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Adeline Jean Koehler-Dull
1/24/2017 Latest post:
Adeline Jean was born on the 4th of July and is our little firecracker. Adeline was named after her great-grandmothers. Adeline was Charles' grandmother's middle name and Jean was Jessica's grandmother's middle name. Our grandmothers were inspirational, strong, driven, sincere women. They are the type of person that we strive to be and the type of woman that we hope our daughter will be. Adeline is a sweet, easy going baby. She is always happy, smiling and laughing. She has proven to be a tough cookie and we know that Adeline has two amazing guardian angels looking out for her.
The day after Christmas we noticed that Adeline's jaw looked a little swollen. I brought her in to her pediatrician the next morning. They said something was definitely going on and sent her to get an ultrasound and scheduled a follow up appointment for Thursday. The pediatrician attempted to get Adeline seen by both an ENT and an Oral Surgeon. After receiving the run around from both offices, the pediatrician recommended we bring Adeline to the ER at Golisano Children's Hospital in Fort Myers. We arrived at the ER in the evening of Thursday, December 29th and the doctor's decided to admit Adeline since they wanted to do an MRI in the morning. After having an MRI and CT Scan on Friday, the doctor informed us that the mass was a tumor and they would be taking her in for surgery before the end of the day in order to biopsy it to determine the type of cancer. The next day, New Year's Eve, we received the diagnosis of AML Leukemia.
Acute Myeloid Leukemia (AML) is a type of cancer involving blood-forming cells called myeloid cells. Myeloid cells include certain types of white blood cells, called granulocytes and monocytes, as well as red blood cells and platelets. AML begins when a single young blood-forming cell, called a myeloblast, develops a series of mistakes or mutations that transform it into a leukemia cell. The leukemia cell multiplies uncontrollably, crowding out healthy cells in the bone marrow. The leukemia cells can also spill out into the bloodstream, and spread to the lymph nodes, spleen, liver, and other organs. Leukemia cells can also spread to the spinal fluid (the fluid that surrounds the brain and spinal cord). These cells can be detected by looking at the spinal fluid through a microscpoe after doing a lumbar puncture (sometimes called a spinal tap). Occasionally the leukemia cells can form a lump, called a chloroma, that can occur anywhere in the body. There are many different subtypes of AML. Some of the subtypes of AML are myeloblastic, promyelocytic, and monocytic leukemia. Knowing the type of AML can be important in guiding treatment. About one out of every five children who have leukemia will have AML.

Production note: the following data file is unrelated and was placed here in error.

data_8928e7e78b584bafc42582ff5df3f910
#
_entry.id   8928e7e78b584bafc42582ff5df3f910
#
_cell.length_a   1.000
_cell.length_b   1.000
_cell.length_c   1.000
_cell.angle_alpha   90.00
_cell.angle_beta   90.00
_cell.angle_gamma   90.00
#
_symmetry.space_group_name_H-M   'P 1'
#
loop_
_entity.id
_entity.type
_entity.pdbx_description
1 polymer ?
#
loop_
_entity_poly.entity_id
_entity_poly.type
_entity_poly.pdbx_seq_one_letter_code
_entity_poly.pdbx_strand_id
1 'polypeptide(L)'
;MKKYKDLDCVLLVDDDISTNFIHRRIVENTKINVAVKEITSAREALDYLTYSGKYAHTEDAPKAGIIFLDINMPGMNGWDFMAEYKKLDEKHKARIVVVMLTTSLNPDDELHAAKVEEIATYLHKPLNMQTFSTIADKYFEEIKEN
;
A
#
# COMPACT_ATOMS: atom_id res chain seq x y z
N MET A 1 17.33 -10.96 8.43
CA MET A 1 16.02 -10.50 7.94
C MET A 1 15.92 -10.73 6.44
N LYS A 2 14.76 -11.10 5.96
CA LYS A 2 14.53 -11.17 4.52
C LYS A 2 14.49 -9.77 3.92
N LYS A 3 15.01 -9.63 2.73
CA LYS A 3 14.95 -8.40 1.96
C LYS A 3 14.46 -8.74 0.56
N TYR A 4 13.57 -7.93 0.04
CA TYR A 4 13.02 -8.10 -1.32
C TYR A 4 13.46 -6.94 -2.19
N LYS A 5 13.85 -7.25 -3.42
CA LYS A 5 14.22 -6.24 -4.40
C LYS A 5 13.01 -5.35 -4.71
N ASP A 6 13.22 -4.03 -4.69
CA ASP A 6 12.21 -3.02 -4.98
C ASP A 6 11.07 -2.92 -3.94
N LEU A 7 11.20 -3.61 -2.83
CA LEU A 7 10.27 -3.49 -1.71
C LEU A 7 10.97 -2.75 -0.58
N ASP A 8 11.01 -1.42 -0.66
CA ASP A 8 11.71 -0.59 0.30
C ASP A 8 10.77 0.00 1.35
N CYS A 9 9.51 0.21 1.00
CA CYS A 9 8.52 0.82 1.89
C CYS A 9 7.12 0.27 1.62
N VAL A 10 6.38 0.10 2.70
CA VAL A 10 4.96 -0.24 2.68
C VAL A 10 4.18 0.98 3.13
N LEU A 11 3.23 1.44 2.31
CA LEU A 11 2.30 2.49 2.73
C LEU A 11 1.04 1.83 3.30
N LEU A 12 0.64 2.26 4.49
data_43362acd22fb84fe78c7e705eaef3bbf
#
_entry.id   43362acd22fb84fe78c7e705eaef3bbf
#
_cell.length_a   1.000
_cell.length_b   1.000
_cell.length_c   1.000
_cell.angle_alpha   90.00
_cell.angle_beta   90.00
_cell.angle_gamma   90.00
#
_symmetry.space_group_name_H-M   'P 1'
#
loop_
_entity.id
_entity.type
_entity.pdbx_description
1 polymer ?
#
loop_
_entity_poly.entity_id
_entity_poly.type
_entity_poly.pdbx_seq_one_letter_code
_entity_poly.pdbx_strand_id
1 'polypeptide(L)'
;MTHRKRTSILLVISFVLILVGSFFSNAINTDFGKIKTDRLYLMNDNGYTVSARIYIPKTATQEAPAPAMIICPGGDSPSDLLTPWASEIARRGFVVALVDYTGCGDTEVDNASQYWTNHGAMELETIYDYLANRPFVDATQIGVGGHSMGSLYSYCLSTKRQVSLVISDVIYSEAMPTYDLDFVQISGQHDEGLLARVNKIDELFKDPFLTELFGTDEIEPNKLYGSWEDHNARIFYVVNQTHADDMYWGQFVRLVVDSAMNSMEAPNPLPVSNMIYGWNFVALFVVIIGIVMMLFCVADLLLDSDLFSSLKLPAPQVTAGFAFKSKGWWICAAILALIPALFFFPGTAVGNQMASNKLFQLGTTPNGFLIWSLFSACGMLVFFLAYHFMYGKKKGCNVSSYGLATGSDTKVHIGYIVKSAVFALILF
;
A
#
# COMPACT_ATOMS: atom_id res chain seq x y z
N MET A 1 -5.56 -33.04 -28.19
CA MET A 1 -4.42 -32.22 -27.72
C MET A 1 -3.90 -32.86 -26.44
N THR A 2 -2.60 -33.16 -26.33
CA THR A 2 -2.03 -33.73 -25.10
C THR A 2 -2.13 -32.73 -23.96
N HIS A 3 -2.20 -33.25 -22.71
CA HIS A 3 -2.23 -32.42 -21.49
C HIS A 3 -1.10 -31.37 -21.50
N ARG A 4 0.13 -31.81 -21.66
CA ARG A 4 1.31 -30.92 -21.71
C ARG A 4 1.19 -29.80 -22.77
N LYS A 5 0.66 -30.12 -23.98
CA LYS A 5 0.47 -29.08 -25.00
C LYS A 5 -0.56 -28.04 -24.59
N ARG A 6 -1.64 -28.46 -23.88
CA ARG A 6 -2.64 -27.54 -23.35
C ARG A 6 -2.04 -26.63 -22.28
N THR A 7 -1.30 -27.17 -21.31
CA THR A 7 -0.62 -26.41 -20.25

The hospital doctors and staff did not waste any time in lining up treatments and explaining the process. Adeline started year 2017 with a surgical procedure to put in a port, do a spinal tap (lumbar puncture), test the bone marrow and administer her first dose of chemo therapy. To make things more interesting, Adeline was coming down with a cold during the day on New Year's Eve. Due in large part to her cold, after the surgery Adeline remained on a respirator until Thursday, January 5th in the Pediatric Intensive Care Unit (PICU). Adeline had significant delays and set backs from being on the respirator for so many days but the doctors assured us that with time she should get back to normal. Adeline continued to improve so on Friday, January 6th we were able to move back to the Pediatric Oncology floor. That night she even removed her own feeding tube and on Saturday pulled off her oxygen.
Adeline's treatment plan calls for four different chemo medications and will receive four rounds of chemo over the course of about six months. We will get to go home for a week or two between each round of chemo for a break but we will essentially be living in the hospital through the course of her treatments.
Adeline finished her treatment for the first round of chemo on Monday, January 16th. We have to wait for her numbers (white blood cells and ANC) to come up so that we can go home for a short break before the next round of chemo. The doctors believe that we will be able to go home at the end of the month.